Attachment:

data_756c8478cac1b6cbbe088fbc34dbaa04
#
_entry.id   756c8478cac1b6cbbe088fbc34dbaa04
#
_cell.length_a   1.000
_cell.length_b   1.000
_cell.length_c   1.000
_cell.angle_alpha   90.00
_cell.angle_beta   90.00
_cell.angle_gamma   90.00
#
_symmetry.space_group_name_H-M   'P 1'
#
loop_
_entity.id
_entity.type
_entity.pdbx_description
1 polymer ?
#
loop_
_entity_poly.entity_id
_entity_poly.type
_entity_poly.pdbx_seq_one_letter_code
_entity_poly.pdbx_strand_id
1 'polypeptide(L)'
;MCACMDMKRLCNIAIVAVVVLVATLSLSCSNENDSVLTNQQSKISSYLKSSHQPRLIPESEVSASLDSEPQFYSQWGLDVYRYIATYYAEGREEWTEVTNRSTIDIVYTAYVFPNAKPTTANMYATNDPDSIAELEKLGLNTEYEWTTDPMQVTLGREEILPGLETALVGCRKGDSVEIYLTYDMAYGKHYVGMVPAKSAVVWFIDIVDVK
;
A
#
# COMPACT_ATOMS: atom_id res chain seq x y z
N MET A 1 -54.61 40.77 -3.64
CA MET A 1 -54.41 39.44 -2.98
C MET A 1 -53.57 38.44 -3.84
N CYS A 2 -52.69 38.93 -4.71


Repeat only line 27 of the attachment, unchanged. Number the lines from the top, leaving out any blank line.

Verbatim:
;